New Phys-ed Teachers To Double Coaching Efforts

Board Plan Seen As In-house Solution To High School Shortage

January 20, 1991|By Ed McDonough | Ed McDonough,Staff writer

Few of the county's physical education teachers coach more than one sport, and that's something the Board of Education would like to change.

So, the school board plans to require all high school physical education teachers hired after July 1 to coach at least two teams.

Earl Hersh, the supervisor of physical education and athletics, supports the proposal, as do his counterparts in neighboring Howard and Baltimore counties. But the Carroll County Education Association --the teacher bargaining unit -- and many coaches are against the requirements.

They say the plan is unfair to physical education teachers who would be required to perform extra duties for about two-thirdsof the school year, and could keep teachers in other areas from getting their preferred coaching positions.

But Hersh said the plan would put the most qualified people in charge of sports teams and wouldhelp eliminate emergency coaches -- non-school board employees hiredto fill coaching positions that do not interest teachers.

"We're having problems finding coaches within the schools," Hersh said. "We have found, in general, our programs go better when we have in-schoolpeople coaching. You have a better handle on the children in terms of academics."

Hersh noted, for example, that nearly a dozen springcoaching positions need to be filled before the season starts in March. However, all but one are junior varsity or assistant coaching slots, and about half are in boys or girls lacrosse, which now may have two paid assistant coaches -- up from one -- per team.

Harold Fox,chief negotiator for the CCEA, says the union has several concerns about the plan.

"The basic concern is (the proposal) takes the volunteerism out of it," Fox said. "A problem we have is the stipends forany extracurricular duties are not adequate for the number of hours they have to put into it."

Coaches receive extra-duty pay based onthe teams they coach -- football, basketball and wrestling head coaches make the most -- and on longevity -- coaches get a boost after five years of service.

But for at least a few of the coaches, pay isn't the issue. They say it is most important to have people coaching who really want to be there.

Dick Bauerlein, a physical education teacher and coach in the county for nearly 30 years, says the longhours can be a drain, especially on family life. He says it's not uncommon for coaches to start their day at 7:30 a.m. and not get home on game days until 11:30 p.m. or later.

"I'm speaking about being fair to any one individual," said Bauerlein, who at one time coached three teams but now limits himself to wrestling. "It makes for sucha long day."

John Seaman, a math teacher, longtime track coachand former head football coach at Francis Scott Key, agrees with Bauerlein.

"It's one thing (to have multiple coaching duties) early in your career," Seaman said. "There does reach a time when multiple sports gets to be a problem. I would hate to have my contract contingent upon something like that."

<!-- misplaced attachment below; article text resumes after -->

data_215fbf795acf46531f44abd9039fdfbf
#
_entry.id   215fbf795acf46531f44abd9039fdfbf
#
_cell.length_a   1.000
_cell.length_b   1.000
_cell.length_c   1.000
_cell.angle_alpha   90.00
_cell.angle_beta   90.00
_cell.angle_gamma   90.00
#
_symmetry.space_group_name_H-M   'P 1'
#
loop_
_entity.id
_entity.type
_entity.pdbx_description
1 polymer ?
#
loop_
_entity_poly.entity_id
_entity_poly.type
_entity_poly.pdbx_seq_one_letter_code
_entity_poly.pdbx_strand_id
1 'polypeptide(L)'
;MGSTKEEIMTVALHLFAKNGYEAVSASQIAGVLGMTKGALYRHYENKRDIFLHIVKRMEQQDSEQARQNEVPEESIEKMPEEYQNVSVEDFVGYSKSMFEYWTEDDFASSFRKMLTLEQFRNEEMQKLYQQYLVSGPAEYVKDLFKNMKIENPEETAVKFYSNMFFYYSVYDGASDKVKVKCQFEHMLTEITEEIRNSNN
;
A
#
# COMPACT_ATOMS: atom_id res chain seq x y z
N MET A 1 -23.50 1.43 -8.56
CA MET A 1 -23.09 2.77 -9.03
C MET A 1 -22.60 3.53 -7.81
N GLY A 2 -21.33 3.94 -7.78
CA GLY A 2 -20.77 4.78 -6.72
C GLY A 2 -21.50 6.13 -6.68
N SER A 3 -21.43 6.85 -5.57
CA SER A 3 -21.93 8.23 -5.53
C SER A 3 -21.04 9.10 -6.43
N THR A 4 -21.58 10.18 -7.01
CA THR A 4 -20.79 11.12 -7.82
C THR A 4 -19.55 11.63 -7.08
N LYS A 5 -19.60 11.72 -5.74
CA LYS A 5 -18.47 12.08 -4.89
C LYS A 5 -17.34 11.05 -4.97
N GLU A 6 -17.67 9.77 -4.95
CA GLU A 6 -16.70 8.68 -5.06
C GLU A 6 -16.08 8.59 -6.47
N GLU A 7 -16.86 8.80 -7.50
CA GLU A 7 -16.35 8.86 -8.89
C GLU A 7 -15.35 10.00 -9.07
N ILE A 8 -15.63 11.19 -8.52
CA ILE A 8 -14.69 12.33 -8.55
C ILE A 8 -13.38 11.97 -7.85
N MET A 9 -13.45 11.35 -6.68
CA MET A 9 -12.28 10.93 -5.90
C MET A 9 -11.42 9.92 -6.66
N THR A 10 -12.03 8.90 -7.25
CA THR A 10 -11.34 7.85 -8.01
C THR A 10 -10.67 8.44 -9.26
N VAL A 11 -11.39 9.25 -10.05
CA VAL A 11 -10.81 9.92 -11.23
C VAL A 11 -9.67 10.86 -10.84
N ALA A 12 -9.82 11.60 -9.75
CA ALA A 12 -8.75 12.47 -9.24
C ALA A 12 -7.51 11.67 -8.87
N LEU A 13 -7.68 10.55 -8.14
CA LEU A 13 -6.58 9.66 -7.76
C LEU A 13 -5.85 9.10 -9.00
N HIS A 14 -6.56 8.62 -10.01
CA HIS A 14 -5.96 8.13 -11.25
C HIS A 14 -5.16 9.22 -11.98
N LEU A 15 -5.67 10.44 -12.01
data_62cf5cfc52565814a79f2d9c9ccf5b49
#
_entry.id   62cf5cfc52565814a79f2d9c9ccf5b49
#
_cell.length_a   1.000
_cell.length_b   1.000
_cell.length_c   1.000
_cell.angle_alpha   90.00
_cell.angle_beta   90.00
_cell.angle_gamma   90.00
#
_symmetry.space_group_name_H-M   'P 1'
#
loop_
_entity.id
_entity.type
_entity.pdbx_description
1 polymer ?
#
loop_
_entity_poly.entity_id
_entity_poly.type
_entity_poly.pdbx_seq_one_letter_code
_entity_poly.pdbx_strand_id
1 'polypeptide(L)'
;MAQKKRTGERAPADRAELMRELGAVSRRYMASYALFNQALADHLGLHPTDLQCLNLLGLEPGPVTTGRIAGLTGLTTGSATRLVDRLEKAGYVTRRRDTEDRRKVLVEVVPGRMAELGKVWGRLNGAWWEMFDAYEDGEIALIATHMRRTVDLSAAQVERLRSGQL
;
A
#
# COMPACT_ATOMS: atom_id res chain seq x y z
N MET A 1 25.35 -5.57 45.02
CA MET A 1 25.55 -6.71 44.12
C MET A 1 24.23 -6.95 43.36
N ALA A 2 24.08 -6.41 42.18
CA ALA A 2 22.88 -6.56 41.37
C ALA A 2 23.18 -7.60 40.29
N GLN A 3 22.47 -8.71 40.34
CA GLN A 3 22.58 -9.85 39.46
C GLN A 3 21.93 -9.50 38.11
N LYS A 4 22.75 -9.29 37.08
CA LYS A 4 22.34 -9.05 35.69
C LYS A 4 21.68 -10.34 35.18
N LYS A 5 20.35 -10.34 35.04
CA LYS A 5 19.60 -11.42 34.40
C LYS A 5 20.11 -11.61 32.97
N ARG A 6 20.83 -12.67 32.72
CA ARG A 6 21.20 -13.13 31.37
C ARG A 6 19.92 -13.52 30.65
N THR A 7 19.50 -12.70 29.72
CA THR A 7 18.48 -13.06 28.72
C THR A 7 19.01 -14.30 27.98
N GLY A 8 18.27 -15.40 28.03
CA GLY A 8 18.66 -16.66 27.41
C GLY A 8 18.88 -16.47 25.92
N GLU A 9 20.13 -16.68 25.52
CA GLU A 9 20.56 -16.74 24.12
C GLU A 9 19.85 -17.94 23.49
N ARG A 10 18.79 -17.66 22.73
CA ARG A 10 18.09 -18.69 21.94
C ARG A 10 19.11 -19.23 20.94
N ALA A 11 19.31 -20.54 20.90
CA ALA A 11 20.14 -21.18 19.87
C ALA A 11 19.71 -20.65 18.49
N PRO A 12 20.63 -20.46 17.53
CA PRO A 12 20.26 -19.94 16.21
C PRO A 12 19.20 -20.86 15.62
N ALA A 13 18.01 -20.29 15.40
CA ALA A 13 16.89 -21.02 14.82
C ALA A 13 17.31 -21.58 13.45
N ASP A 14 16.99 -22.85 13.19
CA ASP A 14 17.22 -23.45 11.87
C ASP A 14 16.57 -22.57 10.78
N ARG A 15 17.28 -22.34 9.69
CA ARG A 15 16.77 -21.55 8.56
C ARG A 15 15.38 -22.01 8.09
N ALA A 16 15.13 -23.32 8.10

If physical education teachersdon't want to devote their time to coaching, Hersh said, they could opt for jobs at the elementary or middle school levels. The only requirement would be that they coach two sports, he said, and those couldbe freshman, junior varsity or assistant varsity positions, which needn't require as much preparation as a head varsity job.

If Carroll education officials succeed in inserting the requirement into the teachers' contract, Howard County's supervisor of athletics and physical education, Don Disney, said he'll suggest his school board take the same route.

"I think Carroll County is moving in the right direction," Disney said. "If Earl (Hersh) gets it, I could use it as bargaining leverage."

Howard traditionally has more trouble hiring coaches, in part because only three physical education teachers areassigned to each school. High school students have less physical education time than those in Carroll, and very few students in that county -- which sends more than 80 percent of its graduates to college --opt for phys-ed electives. Also, students there have fewer opportunities to take electives, since the school day is only six periods, compared to seven in most other counties.

Disney said the argumentthat family life makes it impossible for phys-ed teachers -- especially women -- to remain active in coaching isn't valid. He notes that at least two female phys-ed teachers in his county coach three sports, despite having children. In fact, Disney said, those coaches may bebetter role models for female athletes.

"They want their families to see them as role models," Disney said. He noted that he is concerned about the high number of males coaching girls teams in Howard.

Ron Belinko, Disney's counterpart in Baltimore County, said his phys-ed teachers are supposed to coach two sports as a matter of policy, but said he'd like to get that language in the contract to avoid possible legal problems.

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